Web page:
2. Use a piece of heavy paper or cardboard or scraps of your fabric for a practice surface before starting your project. Apply your My Wonderful Walls Stencil with our self-adhesive backing or use spray adhesive or tape for other stencils, depending on your surface type.
3. Place a dollop of paint onto a plate or palette tray. Pick up a very small amount of paint on the brush. On an empty portion of your plate or tray, work the paint thoroughly and evenly into the brush bristles by rubbing in firm circles
4. Now remove all excess paint by working the brush in circles on a stack of paper towels. Knowing when you have just the right amount of paint on your brush may take some trial and error.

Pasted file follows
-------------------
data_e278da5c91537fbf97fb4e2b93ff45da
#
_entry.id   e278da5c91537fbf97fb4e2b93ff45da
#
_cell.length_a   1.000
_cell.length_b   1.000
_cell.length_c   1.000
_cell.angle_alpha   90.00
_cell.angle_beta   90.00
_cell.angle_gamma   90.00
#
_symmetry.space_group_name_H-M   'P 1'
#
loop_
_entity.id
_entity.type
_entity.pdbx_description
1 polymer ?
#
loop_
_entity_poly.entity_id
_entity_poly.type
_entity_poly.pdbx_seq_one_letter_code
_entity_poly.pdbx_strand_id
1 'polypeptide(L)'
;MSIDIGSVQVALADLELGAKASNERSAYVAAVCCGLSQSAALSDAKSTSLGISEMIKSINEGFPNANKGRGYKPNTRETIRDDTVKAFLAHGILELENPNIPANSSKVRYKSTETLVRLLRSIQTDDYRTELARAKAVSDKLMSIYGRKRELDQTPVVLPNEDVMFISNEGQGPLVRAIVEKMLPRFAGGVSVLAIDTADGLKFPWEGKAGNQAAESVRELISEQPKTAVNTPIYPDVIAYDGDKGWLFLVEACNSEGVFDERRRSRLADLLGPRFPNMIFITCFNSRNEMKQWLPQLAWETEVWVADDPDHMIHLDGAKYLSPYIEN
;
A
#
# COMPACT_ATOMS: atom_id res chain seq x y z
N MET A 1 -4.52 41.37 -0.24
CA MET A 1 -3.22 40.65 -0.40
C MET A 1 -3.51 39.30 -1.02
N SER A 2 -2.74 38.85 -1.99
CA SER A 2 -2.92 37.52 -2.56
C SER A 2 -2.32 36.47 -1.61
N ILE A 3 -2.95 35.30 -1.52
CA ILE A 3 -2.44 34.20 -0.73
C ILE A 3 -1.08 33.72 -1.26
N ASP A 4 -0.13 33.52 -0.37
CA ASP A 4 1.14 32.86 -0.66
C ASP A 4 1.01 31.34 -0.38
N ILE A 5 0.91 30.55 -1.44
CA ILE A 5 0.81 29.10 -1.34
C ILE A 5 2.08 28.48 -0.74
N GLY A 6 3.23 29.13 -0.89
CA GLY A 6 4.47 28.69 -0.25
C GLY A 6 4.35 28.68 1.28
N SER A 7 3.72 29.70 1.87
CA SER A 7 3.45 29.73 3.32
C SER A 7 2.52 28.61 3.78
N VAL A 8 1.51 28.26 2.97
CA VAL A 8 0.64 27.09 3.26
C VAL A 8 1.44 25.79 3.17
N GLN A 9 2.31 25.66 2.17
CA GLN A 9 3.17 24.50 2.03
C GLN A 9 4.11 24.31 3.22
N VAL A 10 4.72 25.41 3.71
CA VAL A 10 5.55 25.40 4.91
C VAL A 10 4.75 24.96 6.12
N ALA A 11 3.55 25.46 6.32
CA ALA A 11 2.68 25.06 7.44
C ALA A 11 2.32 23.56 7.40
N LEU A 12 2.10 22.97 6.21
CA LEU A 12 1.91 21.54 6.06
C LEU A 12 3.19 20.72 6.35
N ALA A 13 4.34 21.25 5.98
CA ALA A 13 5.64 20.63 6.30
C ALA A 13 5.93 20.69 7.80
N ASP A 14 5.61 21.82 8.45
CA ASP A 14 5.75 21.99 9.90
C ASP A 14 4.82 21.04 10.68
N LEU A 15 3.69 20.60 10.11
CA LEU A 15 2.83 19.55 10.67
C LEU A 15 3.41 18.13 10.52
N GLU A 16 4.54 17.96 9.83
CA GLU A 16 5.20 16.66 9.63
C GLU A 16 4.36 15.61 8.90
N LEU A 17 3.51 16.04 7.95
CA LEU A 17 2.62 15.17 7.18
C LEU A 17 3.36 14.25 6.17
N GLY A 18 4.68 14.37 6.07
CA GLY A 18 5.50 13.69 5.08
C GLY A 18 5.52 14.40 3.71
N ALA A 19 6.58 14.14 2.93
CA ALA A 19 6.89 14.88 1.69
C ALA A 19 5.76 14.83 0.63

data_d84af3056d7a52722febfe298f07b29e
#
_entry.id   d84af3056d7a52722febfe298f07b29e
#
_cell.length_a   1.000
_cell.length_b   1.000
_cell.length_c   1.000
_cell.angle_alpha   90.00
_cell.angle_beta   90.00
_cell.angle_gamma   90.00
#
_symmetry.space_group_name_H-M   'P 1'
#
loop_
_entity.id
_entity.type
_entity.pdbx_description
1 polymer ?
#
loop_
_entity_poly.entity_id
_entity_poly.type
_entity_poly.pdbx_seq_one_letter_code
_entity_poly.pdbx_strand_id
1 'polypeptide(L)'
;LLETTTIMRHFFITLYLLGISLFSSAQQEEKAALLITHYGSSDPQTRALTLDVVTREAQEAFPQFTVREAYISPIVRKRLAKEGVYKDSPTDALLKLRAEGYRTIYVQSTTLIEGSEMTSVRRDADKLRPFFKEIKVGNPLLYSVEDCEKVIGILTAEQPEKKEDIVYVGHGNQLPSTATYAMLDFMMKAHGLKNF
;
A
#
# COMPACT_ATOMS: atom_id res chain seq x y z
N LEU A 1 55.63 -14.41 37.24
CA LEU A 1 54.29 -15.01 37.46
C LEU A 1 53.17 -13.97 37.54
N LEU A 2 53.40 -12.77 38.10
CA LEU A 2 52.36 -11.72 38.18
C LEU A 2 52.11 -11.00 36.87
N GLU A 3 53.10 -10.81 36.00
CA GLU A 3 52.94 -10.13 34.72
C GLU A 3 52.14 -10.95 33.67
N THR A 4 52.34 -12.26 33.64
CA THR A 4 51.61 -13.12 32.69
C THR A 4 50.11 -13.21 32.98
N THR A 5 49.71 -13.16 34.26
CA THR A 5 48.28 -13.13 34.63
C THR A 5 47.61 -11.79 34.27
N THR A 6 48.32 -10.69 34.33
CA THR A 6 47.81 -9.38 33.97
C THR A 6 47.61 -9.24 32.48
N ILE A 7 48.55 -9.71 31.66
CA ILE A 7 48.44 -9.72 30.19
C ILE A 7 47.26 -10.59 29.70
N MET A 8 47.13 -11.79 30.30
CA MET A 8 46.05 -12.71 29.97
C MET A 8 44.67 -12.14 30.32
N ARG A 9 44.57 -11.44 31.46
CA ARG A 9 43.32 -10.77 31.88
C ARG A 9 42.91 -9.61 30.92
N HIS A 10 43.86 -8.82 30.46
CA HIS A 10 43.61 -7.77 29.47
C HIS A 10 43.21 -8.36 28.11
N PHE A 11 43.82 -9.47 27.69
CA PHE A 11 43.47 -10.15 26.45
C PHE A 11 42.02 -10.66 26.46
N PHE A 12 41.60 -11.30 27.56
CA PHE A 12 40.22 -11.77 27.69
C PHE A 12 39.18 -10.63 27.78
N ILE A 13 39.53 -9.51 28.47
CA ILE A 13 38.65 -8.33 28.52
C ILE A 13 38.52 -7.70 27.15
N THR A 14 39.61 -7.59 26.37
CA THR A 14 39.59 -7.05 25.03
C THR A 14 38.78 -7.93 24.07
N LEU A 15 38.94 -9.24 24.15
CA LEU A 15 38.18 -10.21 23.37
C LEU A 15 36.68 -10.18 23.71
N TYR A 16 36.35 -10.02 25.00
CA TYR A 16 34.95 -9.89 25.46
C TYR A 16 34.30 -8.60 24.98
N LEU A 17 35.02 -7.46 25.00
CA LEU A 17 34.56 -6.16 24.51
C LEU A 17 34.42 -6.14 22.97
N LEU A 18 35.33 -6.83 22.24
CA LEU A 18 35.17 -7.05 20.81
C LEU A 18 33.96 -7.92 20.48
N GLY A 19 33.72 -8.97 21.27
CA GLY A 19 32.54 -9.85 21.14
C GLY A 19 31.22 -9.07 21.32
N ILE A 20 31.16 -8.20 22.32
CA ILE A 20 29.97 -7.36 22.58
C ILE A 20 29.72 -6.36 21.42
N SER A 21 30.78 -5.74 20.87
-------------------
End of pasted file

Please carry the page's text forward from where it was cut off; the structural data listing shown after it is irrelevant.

5. Now you’re ready to stencil! You can use a stippling or pouncing technique in which you hold the brush straight up and down and pounce it over the cutouts in the stencil using short, firm taps. Or you can use a swirling technique and holding the brush straight up, rub it in small circles over the cutouts, pressing lightly at first in case you have too much paint on your brush. Gradually, press firmer. Work around the edges first before moving to the center, repeating the application of paint to the edge to build up the color slowly. Once you are feeling happy with the print, remove the stencil and let the paint dry. Move on to your next area or project!
HINT: Some stencilers find it helpful to keep a damp cloth or paper towel in a small jar for each brush so that when they are not using that particular brush, they can keep it from getting dried out but not get it soaked. You do not want to have a wet brush.
Now that you have the 5 steps to stenciling with a brush and paint, you are ready to start your next project. Be sure to check out our blog post on How to Stencil Using a Roller with Liquid Paint. Some projects may require you to use both techniques.
How to Create a Wall Border with Stencils 0